Do I qualify?

Detailed information can be found on the GOV UK website but here is a brief summary to see if you qualify for a Skilled Worker visa:

  • You must have a job offer from an approved UK employer before you apply for a Skilled Worker visa. Approved employers are also known as sponsors, because they are sponsoring you to come to – or stay in – the UK. View the list of approved UK employers.
  • Check if the job is eligible. You need to know its 4-digit occupation code, which can be found using the ONS occupation coding tool. When you know your occupation code, view the table of eligible jobs to see if it’s included.
  • Check the minimum salary requirements. You’ll usually need to be paid at least £25,600 per year or £10.10 per hour, whichever is higher. Each occupation code has its own annual going rate. Check the going rate for your job in the going rates table. There are different salary rules if you work in some healthcare or education jobs. If you do not meet the usual salary requirements and do not work in healthcare or education, you might still be eligible, so check when you can be paid less.
  • To apply for the visa, you will need a ‘certificate of sponsorship’ (COS) from your employer with information about the role you’ve been offered in the UK.
  • You must speak English to the required standard.

How long can I stay?

Your visa can last for up to 5 years before you need to extend it. You’ll need to apply to extend or update your visa when it expires or if you change jobs or employer. You can apply to extend your visa as many times as you like as long as you still meet the eligibility requirements. After 5 years, you may be able to apply to settle permanently in the UK (also known as ‘indefinite leave to remain’). This gives you the right to live, work and study here for as long as you like, and apply for benefits if you’re eligible.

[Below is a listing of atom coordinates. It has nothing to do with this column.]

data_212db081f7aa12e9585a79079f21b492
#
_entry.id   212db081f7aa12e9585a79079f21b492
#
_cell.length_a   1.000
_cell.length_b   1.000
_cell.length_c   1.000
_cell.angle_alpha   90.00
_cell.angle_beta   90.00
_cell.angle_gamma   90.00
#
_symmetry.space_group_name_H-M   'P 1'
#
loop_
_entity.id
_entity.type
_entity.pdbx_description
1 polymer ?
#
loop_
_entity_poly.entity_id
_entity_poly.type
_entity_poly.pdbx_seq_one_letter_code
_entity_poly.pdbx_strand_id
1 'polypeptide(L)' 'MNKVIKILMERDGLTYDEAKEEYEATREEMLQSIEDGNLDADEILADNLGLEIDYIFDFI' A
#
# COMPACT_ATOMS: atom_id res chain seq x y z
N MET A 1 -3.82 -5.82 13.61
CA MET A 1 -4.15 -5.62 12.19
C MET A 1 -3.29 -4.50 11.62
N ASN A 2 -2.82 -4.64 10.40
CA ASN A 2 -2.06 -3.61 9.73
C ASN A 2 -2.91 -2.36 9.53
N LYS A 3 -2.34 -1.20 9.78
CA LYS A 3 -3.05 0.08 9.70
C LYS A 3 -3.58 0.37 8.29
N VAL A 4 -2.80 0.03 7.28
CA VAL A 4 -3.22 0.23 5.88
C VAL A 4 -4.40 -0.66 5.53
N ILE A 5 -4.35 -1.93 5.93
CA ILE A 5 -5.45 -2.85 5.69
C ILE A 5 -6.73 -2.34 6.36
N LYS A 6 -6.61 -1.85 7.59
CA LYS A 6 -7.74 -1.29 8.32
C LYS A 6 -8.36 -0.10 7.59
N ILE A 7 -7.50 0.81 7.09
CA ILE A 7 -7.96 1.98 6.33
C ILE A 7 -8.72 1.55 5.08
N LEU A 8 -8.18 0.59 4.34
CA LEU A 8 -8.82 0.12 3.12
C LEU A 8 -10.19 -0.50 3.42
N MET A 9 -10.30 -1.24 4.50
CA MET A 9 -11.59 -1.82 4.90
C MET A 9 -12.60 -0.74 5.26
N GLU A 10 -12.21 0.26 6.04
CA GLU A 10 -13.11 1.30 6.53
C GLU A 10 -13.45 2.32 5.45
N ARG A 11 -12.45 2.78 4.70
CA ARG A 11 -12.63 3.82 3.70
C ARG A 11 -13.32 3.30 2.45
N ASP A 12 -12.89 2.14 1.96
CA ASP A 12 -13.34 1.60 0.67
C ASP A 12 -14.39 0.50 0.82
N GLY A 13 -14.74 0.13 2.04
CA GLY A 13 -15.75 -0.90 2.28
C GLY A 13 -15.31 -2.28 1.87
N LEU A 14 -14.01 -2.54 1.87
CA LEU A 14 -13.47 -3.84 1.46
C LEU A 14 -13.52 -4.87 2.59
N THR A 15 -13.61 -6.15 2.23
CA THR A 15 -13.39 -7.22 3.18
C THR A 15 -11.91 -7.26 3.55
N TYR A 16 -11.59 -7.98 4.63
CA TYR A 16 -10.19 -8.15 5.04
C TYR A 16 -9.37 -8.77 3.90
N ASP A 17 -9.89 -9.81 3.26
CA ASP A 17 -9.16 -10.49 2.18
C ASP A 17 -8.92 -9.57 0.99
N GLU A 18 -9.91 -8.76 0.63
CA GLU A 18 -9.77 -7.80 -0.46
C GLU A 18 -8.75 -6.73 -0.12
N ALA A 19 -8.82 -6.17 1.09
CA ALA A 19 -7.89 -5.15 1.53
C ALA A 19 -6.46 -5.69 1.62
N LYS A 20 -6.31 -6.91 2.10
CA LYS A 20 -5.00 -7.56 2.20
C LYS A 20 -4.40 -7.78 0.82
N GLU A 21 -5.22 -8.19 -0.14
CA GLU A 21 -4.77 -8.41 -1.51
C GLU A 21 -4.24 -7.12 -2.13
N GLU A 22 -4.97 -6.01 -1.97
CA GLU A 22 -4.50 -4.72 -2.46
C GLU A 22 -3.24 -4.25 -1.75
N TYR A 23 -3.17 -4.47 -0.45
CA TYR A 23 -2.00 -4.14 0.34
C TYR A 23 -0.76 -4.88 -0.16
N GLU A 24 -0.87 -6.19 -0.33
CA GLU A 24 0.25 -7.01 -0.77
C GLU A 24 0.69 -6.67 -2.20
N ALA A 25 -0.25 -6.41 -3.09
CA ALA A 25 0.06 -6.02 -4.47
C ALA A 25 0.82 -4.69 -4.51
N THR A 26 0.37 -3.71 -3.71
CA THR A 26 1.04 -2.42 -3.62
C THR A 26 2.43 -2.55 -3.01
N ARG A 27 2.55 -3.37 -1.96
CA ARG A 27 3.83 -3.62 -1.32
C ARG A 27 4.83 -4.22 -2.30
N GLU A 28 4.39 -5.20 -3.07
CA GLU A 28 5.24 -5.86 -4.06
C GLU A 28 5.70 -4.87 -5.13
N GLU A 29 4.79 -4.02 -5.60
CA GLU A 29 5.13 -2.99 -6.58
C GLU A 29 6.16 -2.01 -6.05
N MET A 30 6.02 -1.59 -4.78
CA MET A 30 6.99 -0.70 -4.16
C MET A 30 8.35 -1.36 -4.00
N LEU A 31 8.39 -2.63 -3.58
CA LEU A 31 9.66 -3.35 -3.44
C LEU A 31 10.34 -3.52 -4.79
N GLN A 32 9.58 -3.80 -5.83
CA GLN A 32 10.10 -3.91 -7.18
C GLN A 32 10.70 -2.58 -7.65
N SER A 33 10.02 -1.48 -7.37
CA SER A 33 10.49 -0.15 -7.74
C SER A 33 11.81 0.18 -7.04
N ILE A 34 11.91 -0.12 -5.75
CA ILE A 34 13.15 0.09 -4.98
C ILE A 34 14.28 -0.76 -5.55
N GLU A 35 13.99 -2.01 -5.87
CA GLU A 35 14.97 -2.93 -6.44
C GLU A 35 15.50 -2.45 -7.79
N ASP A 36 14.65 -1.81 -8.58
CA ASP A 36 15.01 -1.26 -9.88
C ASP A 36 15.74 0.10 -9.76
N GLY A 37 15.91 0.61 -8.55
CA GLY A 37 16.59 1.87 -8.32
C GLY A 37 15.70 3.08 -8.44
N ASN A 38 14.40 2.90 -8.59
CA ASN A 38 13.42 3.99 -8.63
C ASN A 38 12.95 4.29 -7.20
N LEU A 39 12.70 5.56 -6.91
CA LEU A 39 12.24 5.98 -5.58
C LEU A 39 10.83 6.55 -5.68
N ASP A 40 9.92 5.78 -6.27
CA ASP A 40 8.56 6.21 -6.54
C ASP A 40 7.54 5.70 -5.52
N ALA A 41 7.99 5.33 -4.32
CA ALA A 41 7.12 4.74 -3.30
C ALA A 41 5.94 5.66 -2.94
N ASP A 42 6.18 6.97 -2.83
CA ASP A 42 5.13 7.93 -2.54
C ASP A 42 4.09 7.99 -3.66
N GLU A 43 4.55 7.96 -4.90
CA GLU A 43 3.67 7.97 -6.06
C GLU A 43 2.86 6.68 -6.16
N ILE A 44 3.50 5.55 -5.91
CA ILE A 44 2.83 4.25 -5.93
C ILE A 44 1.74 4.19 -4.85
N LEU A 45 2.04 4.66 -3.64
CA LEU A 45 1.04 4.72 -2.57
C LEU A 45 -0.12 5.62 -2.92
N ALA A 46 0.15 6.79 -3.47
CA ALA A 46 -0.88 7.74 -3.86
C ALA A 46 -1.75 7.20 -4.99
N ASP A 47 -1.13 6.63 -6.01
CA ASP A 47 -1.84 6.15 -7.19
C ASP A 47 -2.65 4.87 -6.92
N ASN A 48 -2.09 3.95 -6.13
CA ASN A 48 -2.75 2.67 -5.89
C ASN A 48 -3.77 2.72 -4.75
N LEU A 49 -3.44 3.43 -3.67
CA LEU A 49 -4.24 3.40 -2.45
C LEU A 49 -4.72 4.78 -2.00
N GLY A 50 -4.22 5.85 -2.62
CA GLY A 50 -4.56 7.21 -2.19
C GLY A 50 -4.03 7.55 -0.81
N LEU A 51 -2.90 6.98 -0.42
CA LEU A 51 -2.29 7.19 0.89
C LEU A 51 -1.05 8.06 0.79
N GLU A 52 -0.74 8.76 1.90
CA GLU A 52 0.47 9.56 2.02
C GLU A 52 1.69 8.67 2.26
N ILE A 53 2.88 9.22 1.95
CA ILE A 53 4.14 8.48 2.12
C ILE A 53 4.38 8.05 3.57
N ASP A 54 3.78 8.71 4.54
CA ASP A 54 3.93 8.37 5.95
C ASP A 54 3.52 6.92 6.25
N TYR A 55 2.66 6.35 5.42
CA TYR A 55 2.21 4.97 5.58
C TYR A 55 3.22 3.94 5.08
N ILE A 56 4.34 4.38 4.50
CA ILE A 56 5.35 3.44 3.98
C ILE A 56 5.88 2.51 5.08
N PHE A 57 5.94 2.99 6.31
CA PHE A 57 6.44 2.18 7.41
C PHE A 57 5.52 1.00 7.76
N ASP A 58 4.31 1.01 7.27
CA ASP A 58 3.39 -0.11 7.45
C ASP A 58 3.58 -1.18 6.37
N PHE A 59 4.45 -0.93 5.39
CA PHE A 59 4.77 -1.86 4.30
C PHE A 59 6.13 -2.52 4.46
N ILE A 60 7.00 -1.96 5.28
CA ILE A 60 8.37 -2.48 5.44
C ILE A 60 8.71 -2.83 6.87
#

How and when can you apply?

How you apply depends on whether you’re:

If you want to change your job or employer, you must apply to update your visa.

You can include your partner and children in your application to stay in the UK if they are eligible.

You must have completed (or be applying no more than 3 months before they are expected to complete) the course. An exception applies to PhDs and other doctoral qualifications, where the applicant must have completed at least 12 months’ study in the UK towards the qualification.

How long does it take?

You can apply for a visa up to 3 months before the day you are due to start work in the UK. This date is listed on your certificate of sponsorship.

Once you’ve applied online, proved your identity and provided your documents, you’ll usually get a decision on your visa within:

  • 3 weeks if you’re outside the UK
  • 8 weeks if you’re inside the UK.
If you need to go to an appointment, you may be able to pay for a faster decision. How you do this depends on whether you’re outside the UK or inside the UK.